We left our intrepid heroines with their carefully shorn indigo leaves immersed and SLOWLY rising in temperature within the makeshift doubleboiler (well-used dye pot + circular cake-cooling rack + three gallon jars and there you are!). And we are very carefully using an old meat thermometer to make sure that the temperature in the jars reaches only 150-160 degrees F. Lots of patience for this step. We let it “steep” in this fashion for about an hour and a half, with the reward that the leaves became leached of their color and the water in which they were steeping achieved a vague blue tint when observed at an angle. By the time the water became a kind of dull brown, we figured that we had reached the proper point.
I will say, however, that I steeped the leaves a LOT longer for the second batch of leaves I did recently and got an awful lot darker indigo color from my “indigo vat.” Of course, the recent success may have something to do with the various problems we encountered the first time in trying to follow the instructions.
We discovered the following:
1) Two PhDs in Humanities type topics can have an unusual amount of trouble translating fluid ounces into the more easily measured tablespoons. 1 fluid ounce equals two tablespoons, so we put in three tablespoons for our gallon and a half of due liquid. Observe:
2) You can pour your fluid back and forth for an hour and it will NOT turn blue. Later we consulted with Rita Buchanan’s instructions in Spin-Off directly (“Grow your own colors: Plant a dye garden” SP87:35-40), and she indicates the color WOULD change, but the liquid might more likely be a dark blue-green. On BOTH dyeing occasions, I would say that the liquid was much more dark green than blue, and the foam was not blue AT ALL. This particular picture reveals the dark-greenness of things and explains the various contortions Kristen and I went through thereafter:
And here is a great picture of the more recent indigo dyeing session in which you will note that the liquid being poured is a nice dark green.
Kristen and I developed various theories – we are not scientists but we HAD done research. We thought one of two things might be wrong: 1) wrong PH or 2) heat too low since we had been pouring for about an hour rather than five minutes. The one possibility that did NOT occur to us was that we had, in fact, mixed enough air into the vat and the green liquid WAS the right color and was ready to go on to the next stage. There were hints that we should have thought of that possibility – after all, the plastic bucket was turning blue
However, we expected BLUE. So, we thought we had better check the temperature (it was low so we put the vat over a hotter water bath) and the PH. So off I go to the local pool store to buy PH strips, and I return –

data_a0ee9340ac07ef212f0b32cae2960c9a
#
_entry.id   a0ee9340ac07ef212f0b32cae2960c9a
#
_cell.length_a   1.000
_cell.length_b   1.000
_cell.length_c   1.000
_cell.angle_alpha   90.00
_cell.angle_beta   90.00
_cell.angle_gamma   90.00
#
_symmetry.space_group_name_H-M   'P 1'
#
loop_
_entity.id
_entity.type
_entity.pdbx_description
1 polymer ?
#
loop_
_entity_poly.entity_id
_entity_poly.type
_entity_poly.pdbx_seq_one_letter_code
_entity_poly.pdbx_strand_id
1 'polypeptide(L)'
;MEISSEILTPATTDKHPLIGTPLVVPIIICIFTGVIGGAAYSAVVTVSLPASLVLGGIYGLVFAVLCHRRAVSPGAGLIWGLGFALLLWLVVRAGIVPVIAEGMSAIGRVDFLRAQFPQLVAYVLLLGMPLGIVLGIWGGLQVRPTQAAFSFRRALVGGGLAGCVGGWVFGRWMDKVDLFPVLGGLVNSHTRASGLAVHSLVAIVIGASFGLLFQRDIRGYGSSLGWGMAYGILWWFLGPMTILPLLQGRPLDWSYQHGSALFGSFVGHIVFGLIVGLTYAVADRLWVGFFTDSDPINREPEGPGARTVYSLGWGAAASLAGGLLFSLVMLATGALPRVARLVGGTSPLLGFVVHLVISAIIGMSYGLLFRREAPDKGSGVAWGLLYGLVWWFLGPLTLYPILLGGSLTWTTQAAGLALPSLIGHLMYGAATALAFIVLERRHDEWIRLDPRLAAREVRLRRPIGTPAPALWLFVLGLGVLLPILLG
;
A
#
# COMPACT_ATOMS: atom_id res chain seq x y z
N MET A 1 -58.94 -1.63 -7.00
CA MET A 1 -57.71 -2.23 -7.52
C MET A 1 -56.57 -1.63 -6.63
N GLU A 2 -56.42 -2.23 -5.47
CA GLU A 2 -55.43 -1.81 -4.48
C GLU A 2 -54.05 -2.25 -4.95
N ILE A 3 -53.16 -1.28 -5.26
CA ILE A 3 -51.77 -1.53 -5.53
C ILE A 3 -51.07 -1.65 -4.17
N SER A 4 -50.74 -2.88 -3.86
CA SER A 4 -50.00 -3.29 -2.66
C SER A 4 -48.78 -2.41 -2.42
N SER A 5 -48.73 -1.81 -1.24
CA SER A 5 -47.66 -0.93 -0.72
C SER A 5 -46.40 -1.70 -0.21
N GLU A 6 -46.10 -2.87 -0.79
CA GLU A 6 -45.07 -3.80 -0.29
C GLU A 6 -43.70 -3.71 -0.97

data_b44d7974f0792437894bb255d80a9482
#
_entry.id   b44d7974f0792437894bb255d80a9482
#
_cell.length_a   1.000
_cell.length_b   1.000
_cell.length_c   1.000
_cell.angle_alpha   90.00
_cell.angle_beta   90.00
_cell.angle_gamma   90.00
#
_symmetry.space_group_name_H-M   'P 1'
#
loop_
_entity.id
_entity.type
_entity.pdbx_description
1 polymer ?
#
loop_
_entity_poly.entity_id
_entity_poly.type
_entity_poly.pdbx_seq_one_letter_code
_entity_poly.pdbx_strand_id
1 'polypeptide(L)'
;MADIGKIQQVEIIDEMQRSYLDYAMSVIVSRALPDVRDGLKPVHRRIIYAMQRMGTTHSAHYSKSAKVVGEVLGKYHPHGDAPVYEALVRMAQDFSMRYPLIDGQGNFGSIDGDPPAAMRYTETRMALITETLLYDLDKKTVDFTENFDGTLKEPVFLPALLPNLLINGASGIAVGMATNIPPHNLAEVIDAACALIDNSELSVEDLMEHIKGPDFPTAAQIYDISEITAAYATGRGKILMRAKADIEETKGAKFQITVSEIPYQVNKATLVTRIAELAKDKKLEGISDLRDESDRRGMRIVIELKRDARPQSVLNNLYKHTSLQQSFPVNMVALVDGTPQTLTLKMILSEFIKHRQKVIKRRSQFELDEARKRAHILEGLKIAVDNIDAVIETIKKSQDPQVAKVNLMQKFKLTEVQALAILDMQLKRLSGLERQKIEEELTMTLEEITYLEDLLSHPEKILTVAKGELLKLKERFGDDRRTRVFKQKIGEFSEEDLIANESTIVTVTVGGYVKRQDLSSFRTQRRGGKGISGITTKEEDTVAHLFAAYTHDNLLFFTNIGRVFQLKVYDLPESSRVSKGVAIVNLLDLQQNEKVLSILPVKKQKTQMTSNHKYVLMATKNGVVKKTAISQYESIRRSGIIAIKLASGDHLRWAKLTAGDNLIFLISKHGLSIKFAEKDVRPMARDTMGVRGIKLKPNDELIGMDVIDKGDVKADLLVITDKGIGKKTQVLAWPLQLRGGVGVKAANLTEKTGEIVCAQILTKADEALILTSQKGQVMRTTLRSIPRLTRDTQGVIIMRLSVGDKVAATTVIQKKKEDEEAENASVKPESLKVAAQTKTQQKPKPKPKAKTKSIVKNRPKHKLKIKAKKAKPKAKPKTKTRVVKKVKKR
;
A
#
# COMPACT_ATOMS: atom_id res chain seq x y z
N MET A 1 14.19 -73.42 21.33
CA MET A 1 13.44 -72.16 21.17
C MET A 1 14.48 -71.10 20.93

Let the measuring begin:
Those PH strips are not as accurate as you would like. By now, it occurs to both of us that the original dyers who used this plant probably had no local pool store and must have been able to achieve their goal without all these machinations.
In short, we gave up and decided to try with the decidedly uninspiring vat we had achieved. What can I say? It was getting late, and we were getting tired.
Tomorrow – Mood Indigo
Note from Steph: There is no baby yet, but there are signs that it won't be long. (Teresa is well, though extraordinarily pissed off, and the babe, while static, is doing very nicely.) In the meantime, I continue to sit in the dungeon, finishing book 3 (it's going fine thanks. Yesterday I got a whole five hours of sleep, finished an entire chapter and only cried once. I'm not even sure why I cried. Too much coffee maybe. Is nineteen cups too much?) and Laurie (That Laurie) steps up to the guest blogger plate. Make her feel at home will ya? (And don't get used to this level of professionalism. It's back to me soon.)
L.I.D -- Laurie’s Indigo Dyeing: Part One
Or rather Laurie TRIES to do indigo dyeing, with the valuable help of her assistant Kristen. We prepared for adventure months before by buying indigo plants at the Maine Fiber Frolic. We will draw a discrete veil over attempt one in which we clipped the tips of the plants in the two flats of six I brought back and planted in my garden. Trying to dye using too few indigo leaves that are themselves too young does not work. Let us leave it at that. However, by mid-July, we had enough indigo (note to self: do not plant the indigo so close to the basil plants next time. See the basil in the lower corner of the picture? Fortunately Indigo leaves are a lot flatter than this species of basil!):
Even more important, telltale water droplets had marred a few leaves revealing this:
See the blue?? Definite blue. There was lots of indigo; the plants were mature enough; we were ready to go! We used the information from this site , but we also discovered some things on our own. Kristin and I settled in for LONG day of dyeing. Little did we know HOW long!